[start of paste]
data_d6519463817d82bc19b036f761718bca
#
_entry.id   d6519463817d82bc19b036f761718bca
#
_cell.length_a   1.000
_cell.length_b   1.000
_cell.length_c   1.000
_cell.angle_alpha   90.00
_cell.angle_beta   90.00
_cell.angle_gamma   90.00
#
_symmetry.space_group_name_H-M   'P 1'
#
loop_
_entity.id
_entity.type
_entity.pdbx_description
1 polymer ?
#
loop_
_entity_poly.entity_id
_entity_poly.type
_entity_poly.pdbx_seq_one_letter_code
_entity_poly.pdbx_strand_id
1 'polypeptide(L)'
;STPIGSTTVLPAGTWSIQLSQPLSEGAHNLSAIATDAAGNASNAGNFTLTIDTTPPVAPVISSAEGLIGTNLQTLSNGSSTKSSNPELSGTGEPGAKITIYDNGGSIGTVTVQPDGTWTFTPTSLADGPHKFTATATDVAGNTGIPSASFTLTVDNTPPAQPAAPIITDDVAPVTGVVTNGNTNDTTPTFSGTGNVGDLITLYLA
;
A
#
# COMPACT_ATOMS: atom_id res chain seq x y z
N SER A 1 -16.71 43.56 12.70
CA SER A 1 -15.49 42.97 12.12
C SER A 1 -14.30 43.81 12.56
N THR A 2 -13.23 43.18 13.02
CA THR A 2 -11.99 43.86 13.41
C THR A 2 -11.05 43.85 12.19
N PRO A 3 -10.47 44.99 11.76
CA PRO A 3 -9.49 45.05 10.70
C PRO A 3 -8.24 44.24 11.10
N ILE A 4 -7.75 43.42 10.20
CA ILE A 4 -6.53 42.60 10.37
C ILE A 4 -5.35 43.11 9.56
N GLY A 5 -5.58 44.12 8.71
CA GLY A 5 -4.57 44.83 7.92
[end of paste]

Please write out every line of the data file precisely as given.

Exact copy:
data_d6519463817d82bc19b036f761718bca
#
_entry.id   d6519463817d82bc19b036f761718bca
#
_cell.length_a   1.000
_cell.length_b   1.000
_cell.length_c   1.000
_cell.angle_alpha   90.00
_cell.angle_beta   90.00
_cell.angle_gamma   90.00
#
_symmetry.space_group_name_H-M   'P 1'
#
loop_
_entity.id
_entity.type
_entity.pdbx_description
1 polymer ?
#
loop_
_entity_poly.entity_id
_entity_poly.type
_entity_poly.pdbx_seq_one_letter_code
_entity_poly.pdbx_strand_id
1 'polypeptide(L)'
;STPIGSTTVLPAGTWSIQLSQPLSEGAHNLSAIATDAAGNASNAGNFTLTIDTTPPVAPVISSAEGLIGTNLQTLSNGSSTKSSNPELSGTGEPGAKITIYDNGGSIGTVTVQPDGTWTFTPTSLADGPHKFTATATDVAGNTGIPSASFTLTVDNTPPAQPAAPIITDDVAPVTGVVTNGNTNDTTPTFSGTGNVGDLITLYLA
;
A
#
# COMPACT_ATOMS: atom_id res chain seq x y z
N SER A 1 -16.71 43.56 12.70
CA SER A 1 -15.49 42.97 12.12
C SER A 1 -14.30 43.81 12.56
N THR A 2 -13.23 43.18 13.02
CA THR A 2 -11.99 43.86 13.41
C THR A 2 -11.05 43.85 12.19
N PRO A 3 -10.47 44.99 11.76
CA PRO A 3 -9.49 45.05 10.70
C PRO A 3 -8.24 44.24 11.10
N ILE A 4 -7.75 43.42 10.20
CA ILE A 4 -6.53 42.60 10.37
C ILE A 4 -5.35 43.11 9.56
N GLY A 5 -5.58 44.12 8.71
CA GLY A 5 -4.57 44.83 7.92